Productivity And Political Innovation

The computer as we know it has changed relentlessly over the past two decades. And not just one part. It is not like the processing power has gone up and up and up but everything else has stayed the same. And we don't struggle with it. We have expected all parts to get better.

But now, with all this talk of tremendous gains in productivity that awaits us, we only focus on the productivity gain part brought forth by innovation. But we don't expect political innovation to keep pace with it.

Humanity needs to stay on top of all this. It needs to organize itself through the one person, one vote, one voice principle taken to its logical global conclusion. I think we are looking at a future where We The People own 5-10% of every company, collectively. As in, companies don't just pay taxes. They also share some equity with the public.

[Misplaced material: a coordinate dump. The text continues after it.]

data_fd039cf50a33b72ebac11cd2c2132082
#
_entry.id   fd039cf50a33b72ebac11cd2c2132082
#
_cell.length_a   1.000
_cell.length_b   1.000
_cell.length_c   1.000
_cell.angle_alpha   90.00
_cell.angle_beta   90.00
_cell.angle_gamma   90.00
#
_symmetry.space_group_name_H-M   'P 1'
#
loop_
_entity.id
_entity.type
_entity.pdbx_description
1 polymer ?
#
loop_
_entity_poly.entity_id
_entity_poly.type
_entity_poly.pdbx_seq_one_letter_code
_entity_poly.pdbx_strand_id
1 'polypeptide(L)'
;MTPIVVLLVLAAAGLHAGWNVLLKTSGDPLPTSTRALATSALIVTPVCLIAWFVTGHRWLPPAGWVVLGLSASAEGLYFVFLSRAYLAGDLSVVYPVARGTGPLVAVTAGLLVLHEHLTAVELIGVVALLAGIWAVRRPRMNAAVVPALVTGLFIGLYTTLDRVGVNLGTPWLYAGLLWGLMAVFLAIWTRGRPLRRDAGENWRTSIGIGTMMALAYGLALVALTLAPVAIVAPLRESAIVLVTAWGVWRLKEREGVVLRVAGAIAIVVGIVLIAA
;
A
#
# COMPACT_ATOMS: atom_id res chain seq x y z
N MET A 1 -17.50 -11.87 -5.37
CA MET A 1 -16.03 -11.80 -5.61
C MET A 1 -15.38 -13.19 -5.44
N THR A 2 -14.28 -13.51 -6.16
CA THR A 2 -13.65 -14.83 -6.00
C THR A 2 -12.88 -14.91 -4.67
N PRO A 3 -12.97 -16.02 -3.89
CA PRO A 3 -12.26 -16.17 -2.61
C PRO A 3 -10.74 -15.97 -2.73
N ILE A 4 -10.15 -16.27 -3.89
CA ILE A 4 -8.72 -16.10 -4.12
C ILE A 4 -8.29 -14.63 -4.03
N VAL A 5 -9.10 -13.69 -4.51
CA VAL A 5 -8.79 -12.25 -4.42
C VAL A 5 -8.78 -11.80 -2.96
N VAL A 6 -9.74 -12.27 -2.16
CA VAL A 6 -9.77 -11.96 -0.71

If you take the masses out of the equation, very soon those productivity gains don't matter. Let's assume 90% of the products and the services of the future are not even here. Well, we will need people to be able to purchase those products and services. The per capita income will have to go up and up, not just in poor countries, but also in the rich countries.

What does the Moore's Law of political innovation say? Where are we in 20, 30, 50, 100 years?

I see species level political structures. A world government would be a good start.

Taking the masses out of massive productivity gains is not possible, not desirable. We need to tweak the political system a little.


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